Here we are, it is summer, and most musicians would be hot and heavy into their summer tours and festival season.
Instead we are scheduling streaming events, working on new creative projects, learning new tech platforms, and thinking about how to do live shows again.
Well before you gather the band in the basement or garage for rehearsal, why not think about all that is involved in the logistics for the health and safety of your group, the venue staff, and for any audience members.
Here are a few things to consider:
From your side:
- If you are getting together with group, have you asked each one about their personal contacts with others in their world. Have they been tested for COVID or had any contact with anyone who has actually had COVID?
- Do you have an outdoor space for rehearsal, so they are not coming into your home or you going into someone else’s home or studio?
- Are you clear about the size of the audience expected if there will be one? Has the venue made physical distancing arrangements within their venue for the audience? Get this information in advance of agreeing to do any in-venue gig. I’m hearing too many stories from artists who expected one thing at a live gig and found themselves in a compromising situation unlike the original description.
- Have you worked out plans with the venue for your comfort and safety during load in, load out, sound check, and use of dressing rooms and rest rooms?
- Are you using your own sound equipment and bringing your own mics specifically?
- Load your own instruments and equipment rather than have any staff personnel do it for you.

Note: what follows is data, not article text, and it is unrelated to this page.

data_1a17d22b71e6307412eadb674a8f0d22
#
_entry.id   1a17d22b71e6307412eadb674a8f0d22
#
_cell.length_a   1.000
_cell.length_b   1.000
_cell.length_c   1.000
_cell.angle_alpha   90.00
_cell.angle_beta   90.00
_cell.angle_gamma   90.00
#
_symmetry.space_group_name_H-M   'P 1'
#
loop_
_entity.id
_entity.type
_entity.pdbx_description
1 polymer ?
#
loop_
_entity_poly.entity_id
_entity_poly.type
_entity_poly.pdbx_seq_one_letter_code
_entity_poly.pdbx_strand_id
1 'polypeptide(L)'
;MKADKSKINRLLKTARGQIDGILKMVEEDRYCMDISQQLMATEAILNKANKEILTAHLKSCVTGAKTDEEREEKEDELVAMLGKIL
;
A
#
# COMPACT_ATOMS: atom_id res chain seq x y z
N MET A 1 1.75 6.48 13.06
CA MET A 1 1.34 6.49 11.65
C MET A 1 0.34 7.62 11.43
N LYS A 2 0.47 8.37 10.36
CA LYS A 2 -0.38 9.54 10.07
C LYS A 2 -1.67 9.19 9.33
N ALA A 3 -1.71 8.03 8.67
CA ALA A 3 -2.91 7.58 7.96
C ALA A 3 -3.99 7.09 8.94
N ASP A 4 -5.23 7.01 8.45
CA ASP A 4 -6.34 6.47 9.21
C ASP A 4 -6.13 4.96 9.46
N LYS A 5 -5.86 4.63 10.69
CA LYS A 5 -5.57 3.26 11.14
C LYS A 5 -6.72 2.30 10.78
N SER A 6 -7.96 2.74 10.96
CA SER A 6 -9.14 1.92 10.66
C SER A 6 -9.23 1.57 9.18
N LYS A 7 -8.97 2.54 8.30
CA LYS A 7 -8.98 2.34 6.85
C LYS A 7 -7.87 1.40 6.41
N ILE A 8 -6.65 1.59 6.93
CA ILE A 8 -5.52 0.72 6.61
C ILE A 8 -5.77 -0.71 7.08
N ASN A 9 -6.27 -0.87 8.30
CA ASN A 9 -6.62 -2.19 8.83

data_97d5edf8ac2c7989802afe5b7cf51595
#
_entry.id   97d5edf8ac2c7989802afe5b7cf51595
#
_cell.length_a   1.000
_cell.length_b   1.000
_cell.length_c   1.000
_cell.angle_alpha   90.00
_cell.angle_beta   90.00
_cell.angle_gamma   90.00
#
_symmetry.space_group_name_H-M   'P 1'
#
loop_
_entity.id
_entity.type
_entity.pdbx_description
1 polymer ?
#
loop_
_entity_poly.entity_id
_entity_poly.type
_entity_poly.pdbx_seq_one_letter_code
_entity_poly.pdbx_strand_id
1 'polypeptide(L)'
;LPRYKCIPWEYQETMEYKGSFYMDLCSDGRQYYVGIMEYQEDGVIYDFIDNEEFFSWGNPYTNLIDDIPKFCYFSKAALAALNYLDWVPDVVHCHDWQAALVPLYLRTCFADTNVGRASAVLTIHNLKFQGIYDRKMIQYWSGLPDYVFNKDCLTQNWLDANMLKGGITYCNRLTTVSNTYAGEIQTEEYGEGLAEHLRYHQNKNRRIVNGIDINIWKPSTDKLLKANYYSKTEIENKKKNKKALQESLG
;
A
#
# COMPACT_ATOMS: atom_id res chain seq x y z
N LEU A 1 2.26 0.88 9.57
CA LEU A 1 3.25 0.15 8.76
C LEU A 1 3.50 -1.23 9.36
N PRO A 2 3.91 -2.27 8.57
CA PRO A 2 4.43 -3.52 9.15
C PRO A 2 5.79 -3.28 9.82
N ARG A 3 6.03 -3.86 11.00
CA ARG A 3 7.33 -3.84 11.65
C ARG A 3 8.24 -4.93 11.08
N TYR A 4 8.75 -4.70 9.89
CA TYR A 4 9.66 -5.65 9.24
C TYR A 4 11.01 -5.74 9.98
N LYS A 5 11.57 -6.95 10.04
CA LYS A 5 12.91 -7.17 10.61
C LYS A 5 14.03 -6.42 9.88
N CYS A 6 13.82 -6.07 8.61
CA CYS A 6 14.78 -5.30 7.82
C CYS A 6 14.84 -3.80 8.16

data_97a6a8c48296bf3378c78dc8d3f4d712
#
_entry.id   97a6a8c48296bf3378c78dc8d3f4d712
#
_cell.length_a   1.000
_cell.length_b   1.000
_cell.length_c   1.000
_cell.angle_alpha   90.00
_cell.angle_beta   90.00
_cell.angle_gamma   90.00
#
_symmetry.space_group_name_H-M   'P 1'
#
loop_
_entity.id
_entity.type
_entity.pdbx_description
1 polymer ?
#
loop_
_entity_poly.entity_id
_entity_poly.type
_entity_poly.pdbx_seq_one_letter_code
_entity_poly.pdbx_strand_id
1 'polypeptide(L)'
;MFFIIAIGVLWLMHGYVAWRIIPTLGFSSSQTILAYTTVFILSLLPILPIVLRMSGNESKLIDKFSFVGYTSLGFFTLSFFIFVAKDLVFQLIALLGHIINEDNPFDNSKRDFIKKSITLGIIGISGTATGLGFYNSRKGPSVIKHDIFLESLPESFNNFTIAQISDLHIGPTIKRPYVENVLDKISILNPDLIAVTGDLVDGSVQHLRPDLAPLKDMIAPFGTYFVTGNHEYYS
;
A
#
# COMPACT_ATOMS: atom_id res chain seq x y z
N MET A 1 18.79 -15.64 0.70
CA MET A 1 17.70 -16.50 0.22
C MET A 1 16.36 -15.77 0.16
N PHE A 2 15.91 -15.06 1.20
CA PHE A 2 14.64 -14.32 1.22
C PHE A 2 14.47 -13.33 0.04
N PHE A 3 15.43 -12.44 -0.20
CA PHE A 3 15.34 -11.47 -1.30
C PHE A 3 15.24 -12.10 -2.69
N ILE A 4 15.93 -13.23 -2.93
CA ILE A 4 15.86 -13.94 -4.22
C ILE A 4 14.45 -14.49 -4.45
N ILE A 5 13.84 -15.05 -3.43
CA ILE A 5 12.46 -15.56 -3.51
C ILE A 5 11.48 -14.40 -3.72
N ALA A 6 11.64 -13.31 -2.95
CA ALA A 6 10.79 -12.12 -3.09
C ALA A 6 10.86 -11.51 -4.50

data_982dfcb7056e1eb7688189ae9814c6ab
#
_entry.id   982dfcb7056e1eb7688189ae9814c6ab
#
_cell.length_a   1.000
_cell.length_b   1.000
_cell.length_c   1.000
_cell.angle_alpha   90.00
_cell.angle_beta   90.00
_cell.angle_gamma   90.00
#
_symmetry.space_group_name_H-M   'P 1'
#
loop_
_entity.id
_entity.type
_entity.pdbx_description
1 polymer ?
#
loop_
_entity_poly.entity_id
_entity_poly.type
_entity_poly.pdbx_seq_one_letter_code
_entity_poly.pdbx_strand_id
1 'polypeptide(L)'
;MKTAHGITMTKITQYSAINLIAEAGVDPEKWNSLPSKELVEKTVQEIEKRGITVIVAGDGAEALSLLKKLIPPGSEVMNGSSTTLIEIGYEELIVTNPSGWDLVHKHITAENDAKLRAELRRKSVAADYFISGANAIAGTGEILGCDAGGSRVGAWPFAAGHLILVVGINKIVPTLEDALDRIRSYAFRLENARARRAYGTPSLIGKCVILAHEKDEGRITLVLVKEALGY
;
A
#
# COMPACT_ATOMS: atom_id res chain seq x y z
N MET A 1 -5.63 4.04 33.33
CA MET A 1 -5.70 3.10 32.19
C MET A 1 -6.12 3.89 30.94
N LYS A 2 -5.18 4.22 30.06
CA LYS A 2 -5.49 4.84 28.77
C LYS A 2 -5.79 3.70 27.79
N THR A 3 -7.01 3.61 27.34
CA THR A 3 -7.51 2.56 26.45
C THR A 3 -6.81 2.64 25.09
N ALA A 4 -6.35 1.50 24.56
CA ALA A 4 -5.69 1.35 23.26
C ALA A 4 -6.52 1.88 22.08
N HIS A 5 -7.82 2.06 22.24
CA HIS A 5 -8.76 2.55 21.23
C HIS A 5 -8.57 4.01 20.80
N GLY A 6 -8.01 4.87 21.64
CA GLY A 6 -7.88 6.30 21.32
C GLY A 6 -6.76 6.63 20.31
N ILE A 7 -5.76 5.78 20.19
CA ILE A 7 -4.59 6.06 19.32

- When advancing the gig, make sure you discuss these items with the venue and the sound person if they are doing the tech.
- Make sure the size of the stage gives the group enough distancing space.
- For the non-singers or wind instrument players, plan on wearing masks. Make it a habit and be safe. If your group includes any wind instruments, you may need to reconfigure your stage set up so their aerosols are not blowing in the direction of other players. I know, new things to consider.
- Write up a simple Health & Safety Rider that you can send in advance to the venue and spell out your concerns, your expectations and what you intend to on your end. It can be in the form of a letter or a list of bullet-points, but spell it out in advance.
Next week I’ll share some of the considerations from the venue’s perspective.
For now, though, if you are transitioning to some form of live, streaming or even pre-recorded presentation, think through all your options and tech requirements before venturing out or inking the deal. Be vigilant about how to do your best performance and remain safe and healthy within any environment you choose to perform. Take the time you need to understand each situation. Be instructive with your buyers. Be inquisitive about their unique scenario. I know you are excited to get back out there doing the work you were put on this earth to do, but do it without compromising your health and the heath of those you perform with and interact with in your life.
Stay well, be creative, remain energized and keep smiling behind your mask!
Are you planning and types of gigs this summer? What are you doing to plan safely?
Leave me a comment below.
I can’t wait to hear about your success.
Thanks to Carol Ehrlich for this week’s Graphic Image, Planning Live gigs During COVID.
Check out her work at v360.com
Now, Thanks to the Band Curfew from the UK for providing the Biz Booster theme Music, Future Dance.
And for more career boosting tips, articles, books, resources, tele-seminars and online courses, visit me at Performingbiz.com